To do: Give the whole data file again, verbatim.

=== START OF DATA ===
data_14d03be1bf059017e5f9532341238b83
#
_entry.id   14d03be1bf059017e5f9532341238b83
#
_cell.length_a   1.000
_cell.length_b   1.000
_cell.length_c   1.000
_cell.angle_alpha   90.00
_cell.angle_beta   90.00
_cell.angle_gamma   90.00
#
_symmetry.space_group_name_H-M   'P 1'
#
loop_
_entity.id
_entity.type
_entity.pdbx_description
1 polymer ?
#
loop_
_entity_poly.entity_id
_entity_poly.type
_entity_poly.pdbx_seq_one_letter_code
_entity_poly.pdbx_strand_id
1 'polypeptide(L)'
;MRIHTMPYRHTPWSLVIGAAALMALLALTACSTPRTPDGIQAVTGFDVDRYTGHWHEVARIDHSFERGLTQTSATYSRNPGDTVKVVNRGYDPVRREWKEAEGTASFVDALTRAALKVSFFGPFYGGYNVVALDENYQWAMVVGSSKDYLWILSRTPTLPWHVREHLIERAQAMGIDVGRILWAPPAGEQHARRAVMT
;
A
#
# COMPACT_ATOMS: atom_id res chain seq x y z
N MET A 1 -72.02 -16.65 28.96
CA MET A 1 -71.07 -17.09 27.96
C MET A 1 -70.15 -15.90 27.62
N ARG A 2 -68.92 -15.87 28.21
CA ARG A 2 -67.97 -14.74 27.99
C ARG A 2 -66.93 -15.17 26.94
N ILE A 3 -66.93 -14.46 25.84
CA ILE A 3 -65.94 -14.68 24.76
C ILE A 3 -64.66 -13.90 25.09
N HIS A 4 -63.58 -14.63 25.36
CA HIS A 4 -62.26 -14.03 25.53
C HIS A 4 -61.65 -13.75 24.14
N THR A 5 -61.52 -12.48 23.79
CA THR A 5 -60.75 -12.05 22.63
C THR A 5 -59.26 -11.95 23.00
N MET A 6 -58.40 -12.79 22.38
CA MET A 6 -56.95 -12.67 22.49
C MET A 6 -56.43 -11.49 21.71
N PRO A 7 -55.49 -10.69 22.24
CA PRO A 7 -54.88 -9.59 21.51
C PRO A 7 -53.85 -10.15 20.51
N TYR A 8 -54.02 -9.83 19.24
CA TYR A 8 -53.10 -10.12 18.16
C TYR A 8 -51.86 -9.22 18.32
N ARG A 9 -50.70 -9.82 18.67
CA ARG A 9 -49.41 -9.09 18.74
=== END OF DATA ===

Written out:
data_14d03be1bf059017e5f9532341238b83
#
_entry.id   14d03be1bf059017e5f9532341238b83
#
_cell.length_a   1.000
_cell.length_b   1.000
_cell.length_c   1.000
_cell.angle_alpha   90.00
_cell.angle_beta   90.00
_cell.angle_gamma   90.00
#
_symmetry.space_group_name_H-M   'P 1'
#
loop_
_entity.id
_entity.type
_entity.pdbx_description
1 polymer ?
#
loop_
_entity_poly.entity_id
_entity_poly.type
_entity_poly.pdbx_seq_one_letter_code
_entity_poly.pdbx_strand_id
1 'polypeptide(L)'
;MRIHTMPYRHTPWSLVIGAAALMALLALTACSTPRTPDGIQAVTGFDVDRYTGHWHEVARIDHSFERGLTQTSATYSRNPGDTVKVVNRGYDPVRREWKEAEGTASFVDALTRAALKVSFFGPFYGGYNVVALDENYQWAMVVGSSKDYLWILSRTPTLPWHVREHLIERAQAMGIDVGRILWAPPAGEQHARRAVMT
;
A
#
# COMPACT_ATOMS: atom_id res chain seq x y z
N MET A 1 -72.02 -16.65 28.96
CA MET A 1 -71.07 -17.09 27.96
C MET A 1 -70.15 -15.90 27.62
N ARG A 2 -68.92 -15.87 28.21
CA ARG A 2 -67.97 -14.74 27.99
C ARG A 2 -66.93 -15.17 26.94
N ILE A 3 -66.93 -14.46 25.84
CA ILE A 3 -65.94 -14.68 24.76
C ILE A 3 -64.66 -13.90 25.09
N HIS A 4 -63.58 -14.63 25.36
CA HIS A 4 -62.26 -14.03 25.53
C HIS A 4 -61.65 -13.75 24.14
N THR A 5 -61.52 -12.48 23.79
CA THR A 5 -60.75 -12.05 22.63
C THR A 5 -59.26 -11.95 23.00
N MET A 6 -58.40 -12.79 22.38
CA MET A 6 -56.95 -12.67 22.49
C MET A 6 -56.43 -11.49 21.71
N PRO A 7 -55.49 -10.69 22.24
CA PRO A 7 -54.88 -9.59 21.51
C PRO A 7 -53.85 -10.15 20.51
N TYR A 8 -54.02 -9.83 19.24
CA TYR A 8 -53.10 -10.12 18.16
C TYR A 8 -51.86 -9.22 18.32
N ARG A 9 -50.70 -9.82 18.67
CA ARG A 9 -49.41 -9.09 18.74